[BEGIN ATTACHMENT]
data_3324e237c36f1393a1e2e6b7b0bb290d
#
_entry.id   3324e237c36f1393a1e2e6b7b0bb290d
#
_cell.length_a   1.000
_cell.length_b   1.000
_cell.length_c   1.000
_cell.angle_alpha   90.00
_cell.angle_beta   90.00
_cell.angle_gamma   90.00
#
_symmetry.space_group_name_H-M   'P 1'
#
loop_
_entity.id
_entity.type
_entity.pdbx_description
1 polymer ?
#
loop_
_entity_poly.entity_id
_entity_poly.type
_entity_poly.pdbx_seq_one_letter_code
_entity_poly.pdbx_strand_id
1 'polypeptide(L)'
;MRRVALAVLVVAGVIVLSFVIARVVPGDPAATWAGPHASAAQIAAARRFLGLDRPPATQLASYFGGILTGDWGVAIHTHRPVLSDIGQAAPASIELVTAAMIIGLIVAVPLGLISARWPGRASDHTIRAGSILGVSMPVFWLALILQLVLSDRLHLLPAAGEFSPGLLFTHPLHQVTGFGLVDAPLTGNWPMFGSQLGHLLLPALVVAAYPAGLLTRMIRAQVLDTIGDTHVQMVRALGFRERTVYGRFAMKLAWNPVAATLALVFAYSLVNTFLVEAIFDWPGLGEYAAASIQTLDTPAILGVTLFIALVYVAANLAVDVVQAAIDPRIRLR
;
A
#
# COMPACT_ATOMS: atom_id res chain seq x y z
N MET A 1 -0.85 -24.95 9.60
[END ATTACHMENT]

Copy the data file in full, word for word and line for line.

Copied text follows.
data_3324e237c36f1393a1e2e6b7b0bb290d
#
_entry.id   3324e237c36f1393a1e2e6b7b0bb290d
#
_cell.length_a   1.000
_cell.length_b   1.000
_cell.length_c   1.000
_cell.angle_alpha   90.00
_cell.angle_beta   90.00
_cell.angle_gamma   90.00
#
_symmetry.space_group_name_H-M   'P 1'
#
loop_
_entity.id
_entity.type
_entity.pdbx_description
1 polymer ?
#
loop_
_entity_poly.entity_id
_entity_poly.type
_entity_poly.pdbx_seq_one_letter_code
_entity_poly.pdbx_strand_id
1 'polypeptide(L)'
;MRRVALAVLVVAGVIVLSFVIARVVPGDPAATWAGPHASAAQIAAARRFLGLDRPPATQLASYFGGILTGDWGVAIHTHRPVLSDIGQAAPASIELVTAAMIIGLIVAVPLGLISARWPGRASDHTIRAGSILGVSMPVFWLALILQLVLSDRLHLLPAAGEFSPGLLFTHPLHQVTGFGLVDAPLTGNWPMFGSQLGHLLLPALVVAAYPAGLLTRMIRAQVLDTIGDTHVQMVRALGFRERTVYGRFAMKLAWNPVAATLALVFAYSLVNTFLVEAIFDWPGLGEYAAASIQTLDTPAILGVTLFIALVYVAANLAVDVVQAAIDPRIRLR
;
A
#
# COMPACT_ATOMS: atom_id res chain seq x y z
N MET A 1 -0.85 -24.95 9.60